Addressing Your Shoulder Pain | Shoulder Extension Integrated Mobility

Many of us suffer from more and more shoulder pain as we get older. Shoulder mobility is important for your health and fitness, and we have found that almost all of our clients are lacking in certain areas of their shoulder health.

Integrated mobility work performed before and/or after each working set of strength work helps to develop and maintain healthy connective tissues and serve to help keep us injury and pain free.

In this blog post we will focus on shoulder extension, which is one component of shoulder health most often overlooked, especially in our adult population. Simply put, shoulder extension is bringing your arms behind your body. 

Most adults are not at all comfortable in this position due to tight shoulders, pecs, and biceps. 

Focusing on this movement and area of your body will make you less prone to shoulder injury and prepare you for more advanced and “fun” exercises.
Here is a list of our basic Shoulder Extension Integrated Mobility Movements that serve about 95% of our clients well for the first 6 months of their mobility journey: 

Seated Shoulder Extension Stretch
Standing Shoulder Extension Reps
Bent Shoulder Extension Pull
Feet Assisted German Hang

The Seated Shoulder Extension Stretch and Standing Shoulder Extension for Reps are the first 2 steps, and should be mastered before moving on to the Bent Shoulder Extension Pull and more advanced progressions.

The Seated Shoulder Extension Stretch helps to train and develop proper shoulder extension.

From a seated position on the floor, reach your arms behind you with your palms down.

Try to do two things here:

1) Get your hands as close together as possible (ideally pinky fingers touching)

2) Walk your hands as far back as possible.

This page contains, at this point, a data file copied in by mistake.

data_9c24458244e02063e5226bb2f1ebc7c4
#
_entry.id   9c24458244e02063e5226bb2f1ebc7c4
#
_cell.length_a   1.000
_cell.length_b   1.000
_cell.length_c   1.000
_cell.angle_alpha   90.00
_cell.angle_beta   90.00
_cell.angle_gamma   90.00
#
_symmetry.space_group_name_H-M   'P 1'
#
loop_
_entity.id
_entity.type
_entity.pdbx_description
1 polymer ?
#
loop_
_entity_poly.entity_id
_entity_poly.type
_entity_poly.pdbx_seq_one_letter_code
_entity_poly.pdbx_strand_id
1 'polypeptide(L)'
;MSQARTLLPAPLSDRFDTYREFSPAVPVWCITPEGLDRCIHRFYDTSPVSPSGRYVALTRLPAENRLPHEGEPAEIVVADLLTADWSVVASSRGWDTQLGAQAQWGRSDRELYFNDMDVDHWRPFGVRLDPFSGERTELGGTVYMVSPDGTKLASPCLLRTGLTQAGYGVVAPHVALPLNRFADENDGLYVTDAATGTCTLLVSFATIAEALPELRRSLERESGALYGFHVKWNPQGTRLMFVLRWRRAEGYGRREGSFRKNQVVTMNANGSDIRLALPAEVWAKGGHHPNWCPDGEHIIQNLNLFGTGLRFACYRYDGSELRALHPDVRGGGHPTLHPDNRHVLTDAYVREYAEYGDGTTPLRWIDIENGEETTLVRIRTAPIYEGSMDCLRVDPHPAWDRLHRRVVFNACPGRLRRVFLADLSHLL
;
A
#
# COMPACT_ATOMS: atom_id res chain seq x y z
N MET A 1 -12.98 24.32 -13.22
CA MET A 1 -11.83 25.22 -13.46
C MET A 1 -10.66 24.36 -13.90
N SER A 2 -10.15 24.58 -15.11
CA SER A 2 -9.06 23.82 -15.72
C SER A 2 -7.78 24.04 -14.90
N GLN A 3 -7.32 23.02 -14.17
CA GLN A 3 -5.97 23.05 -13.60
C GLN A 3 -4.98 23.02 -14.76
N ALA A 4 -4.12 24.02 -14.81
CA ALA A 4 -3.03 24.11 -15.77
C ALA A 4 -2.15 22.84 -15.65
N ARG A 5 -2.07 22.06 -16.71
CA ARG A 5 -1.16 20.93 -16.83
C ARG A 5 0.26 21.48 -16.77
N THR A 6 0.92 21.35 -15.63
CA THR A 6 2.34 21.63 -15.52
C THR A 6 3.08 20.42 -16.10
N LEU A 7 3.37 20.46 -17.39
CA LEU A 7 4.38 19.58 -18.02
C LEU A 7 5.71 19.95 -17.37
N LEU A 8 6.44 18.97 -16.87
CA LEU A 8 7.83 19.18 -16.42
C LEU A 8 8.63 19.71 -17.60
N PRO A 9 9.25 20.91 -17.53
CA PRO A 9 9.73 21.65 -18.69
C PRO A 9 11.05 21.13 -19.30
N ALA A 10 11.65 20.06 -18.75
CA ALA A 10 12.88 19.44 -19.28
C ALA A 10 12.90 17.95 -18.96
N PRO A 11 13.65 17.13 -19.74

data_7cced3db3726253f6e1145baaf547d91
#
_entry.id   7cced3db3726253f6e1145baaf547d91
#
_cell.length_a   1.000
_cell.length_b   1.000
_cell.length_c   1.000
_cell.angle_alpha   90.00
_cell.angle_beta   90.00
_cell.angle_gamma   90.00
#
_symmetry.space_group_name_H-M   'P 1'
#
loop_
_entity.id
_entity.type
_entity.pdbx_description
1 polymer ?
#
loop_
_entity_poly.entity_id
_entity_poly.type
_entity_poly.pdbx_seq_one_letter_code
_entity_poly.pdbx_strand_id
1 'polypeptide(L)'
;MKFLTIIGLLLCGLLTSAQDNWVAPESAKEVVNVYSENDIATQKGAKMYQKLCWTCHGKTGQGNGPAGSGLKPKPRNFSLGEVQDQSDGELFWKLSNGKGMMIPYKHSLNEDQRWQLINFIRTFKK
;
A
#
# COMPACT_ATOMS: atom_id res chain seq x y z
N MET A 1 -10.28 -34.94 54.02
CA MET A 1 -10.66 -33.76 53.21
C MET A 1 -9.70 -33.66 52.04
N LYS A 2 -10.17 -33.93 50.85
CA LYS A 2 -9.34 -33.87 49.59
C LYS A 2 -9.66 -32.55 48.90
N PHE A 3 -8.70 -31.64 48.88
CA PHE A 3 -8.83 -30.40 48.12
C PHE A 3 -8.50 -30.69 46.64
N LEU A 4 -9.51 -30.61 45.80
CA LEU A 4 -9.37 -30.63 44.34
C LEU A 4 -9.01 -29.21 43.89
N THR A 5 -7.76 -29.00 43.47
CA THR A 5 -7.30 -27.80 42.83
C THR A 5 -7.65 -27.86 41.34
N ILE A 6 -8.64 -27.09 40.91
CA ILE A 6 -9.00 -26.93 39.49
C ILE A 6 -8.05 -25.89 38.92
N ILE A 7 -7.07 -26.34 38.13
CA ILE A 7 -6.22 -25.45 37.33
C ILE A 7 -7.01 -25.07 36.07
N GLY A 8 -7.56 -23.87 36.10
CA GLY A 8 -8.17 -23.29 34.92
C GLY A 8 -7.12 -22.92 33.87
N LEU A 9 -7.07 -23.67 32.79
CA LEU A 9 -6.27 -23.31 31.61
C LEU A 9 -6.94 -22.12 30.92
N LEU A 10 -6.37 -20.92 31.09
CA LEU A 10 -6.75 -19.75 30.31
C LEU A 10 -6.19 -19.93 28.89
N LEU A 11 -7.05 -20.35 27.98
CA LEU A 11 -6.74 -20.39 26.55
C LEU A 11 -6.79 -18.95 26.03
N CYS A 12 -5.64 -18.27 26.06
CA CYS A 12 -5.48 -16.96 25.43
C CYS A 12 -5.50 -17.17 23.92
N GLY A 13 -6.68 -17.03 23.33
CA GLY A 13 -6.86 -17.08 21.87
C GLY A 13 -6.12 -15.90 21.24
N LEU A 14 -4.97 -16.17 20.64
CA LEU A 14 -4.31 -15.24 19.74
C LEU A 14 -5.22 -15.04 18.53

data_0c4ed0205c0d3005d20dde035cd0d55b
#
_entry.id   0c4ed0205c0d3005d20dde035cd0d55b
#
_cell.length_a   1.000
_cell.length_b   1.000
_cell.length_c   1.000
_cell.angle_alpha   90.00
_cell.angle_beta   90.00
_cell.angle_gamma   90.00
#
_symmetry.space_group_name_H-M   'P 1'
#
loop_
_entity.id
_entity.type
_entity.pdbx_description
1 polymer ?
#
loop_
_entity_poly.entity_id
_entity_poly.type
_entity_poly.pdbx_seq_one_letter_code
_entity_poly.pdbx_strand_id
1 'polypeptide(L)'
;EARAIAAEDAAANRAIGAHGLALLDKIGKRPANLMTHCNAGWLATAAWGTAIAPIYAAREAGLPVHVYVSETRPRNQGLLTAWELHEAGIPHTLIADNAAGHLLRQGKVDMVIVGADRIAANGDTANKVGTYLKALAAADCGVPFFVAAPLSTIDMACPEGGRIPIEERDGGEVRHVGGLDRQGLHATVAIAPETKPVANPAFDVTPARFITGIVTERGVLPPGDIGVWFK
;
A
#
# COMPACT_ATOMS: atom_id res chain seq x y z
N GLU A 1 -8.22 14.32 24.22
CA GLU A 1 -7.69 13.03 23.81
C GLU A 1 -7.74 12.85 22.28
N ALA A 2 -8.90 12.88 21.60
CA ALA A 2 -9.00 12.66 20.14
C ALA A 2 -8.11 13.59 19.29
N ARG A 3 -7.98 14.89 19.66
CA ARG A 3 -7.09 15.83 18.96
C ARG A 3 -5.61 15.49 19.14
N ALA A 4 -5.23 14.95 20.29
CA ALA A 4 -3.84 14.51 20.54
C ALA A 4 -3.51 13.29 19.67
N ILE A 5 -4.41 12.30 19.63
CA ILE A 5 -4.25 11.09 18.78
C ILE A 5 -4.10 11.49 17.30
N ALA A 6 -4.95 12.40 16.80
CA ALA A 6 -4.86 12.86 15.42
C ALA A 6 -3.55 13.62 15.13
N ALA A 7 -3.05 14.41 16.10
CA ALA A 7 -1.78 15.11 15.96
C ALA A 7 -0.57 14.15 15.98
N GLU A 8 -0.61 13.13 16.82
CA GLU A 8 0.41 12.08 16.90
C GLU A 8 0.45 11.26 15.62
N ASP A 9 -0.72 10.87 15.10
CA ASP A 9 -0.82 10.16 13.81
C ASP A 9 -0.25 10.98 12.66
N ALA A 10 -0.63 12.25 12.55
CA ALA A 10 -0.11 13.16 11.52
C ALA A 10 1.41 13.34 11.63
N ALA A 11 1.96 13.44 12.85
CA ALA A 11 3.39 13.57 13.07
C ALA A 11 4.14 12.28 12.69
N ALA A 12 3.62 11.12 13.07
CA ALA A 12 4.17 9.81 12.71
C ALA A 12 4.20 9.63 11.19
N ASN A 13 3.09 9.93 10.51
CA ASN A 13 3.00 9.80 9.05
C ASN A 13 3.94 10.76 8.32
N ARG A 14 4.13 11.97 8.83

Your goal here is to get your shoulders closer to the ground, thus demonstrating full shoulder extension range of motion.

Holding the position, try to get lower as you hold. This will be an intense stretch on your biceps (which you will feel in your elbows), so be sure to only push to a mild sense of discomfort.

Pain when stretching is not a good thing, as that can be a sign that the body is not quite ready to use that range of motion yet.

The Standing Shoulder Extension movement is a great preparatory movement to help prepare the shoulder for shoulder extension movements.

Keep the chest up tall, and squeeze the back muscles as you attempt to elevate the bar as high up as possible.

Aim to increase shoulder angle to 45 degrees initially, and eventually 90 degrees.

Pause 3-5 seconds at the “top” of the movement, with no forward lean of the chest and/or hinge at the hips.

Each repetition should take you 6 seconds to complete.

Stand in front of a wall to keep you honest if appropriate.

The Bent Shoulder Extension Pull is a great mobility movement we use to help develop and maintain healthy and capable shoulders.

It is important that we spend months conditioning the muscles and connective tissues on movements like the Seated Shoulder Extension Stretch and the Standing Shoulder Extension for Reps before we begin to add in this movement.

The Feet Assisted German Hang is our first step into introducing the rings, and an important preparatory movement before we move into the German Hang, which is performed from the high rings with your feet off of the ground.  

The emphasis should be on opening of the shoulder angle (should extension), using a reduced percentage of your own bodyweight as the resistance.

Other movements that you can play around with that we have found have also helped to develop shoulder extension mobility and stability:

Use these movement videos as resources to help establish and implement a plan to develop better strength and mobility in your shoulders, specifically with shoulder extension movements.

You can add these in as integrated mobility work performed before and/or after each working set of strength work helps to develop and maintain healthy connective tissues and serve to help keep us injury and pain free.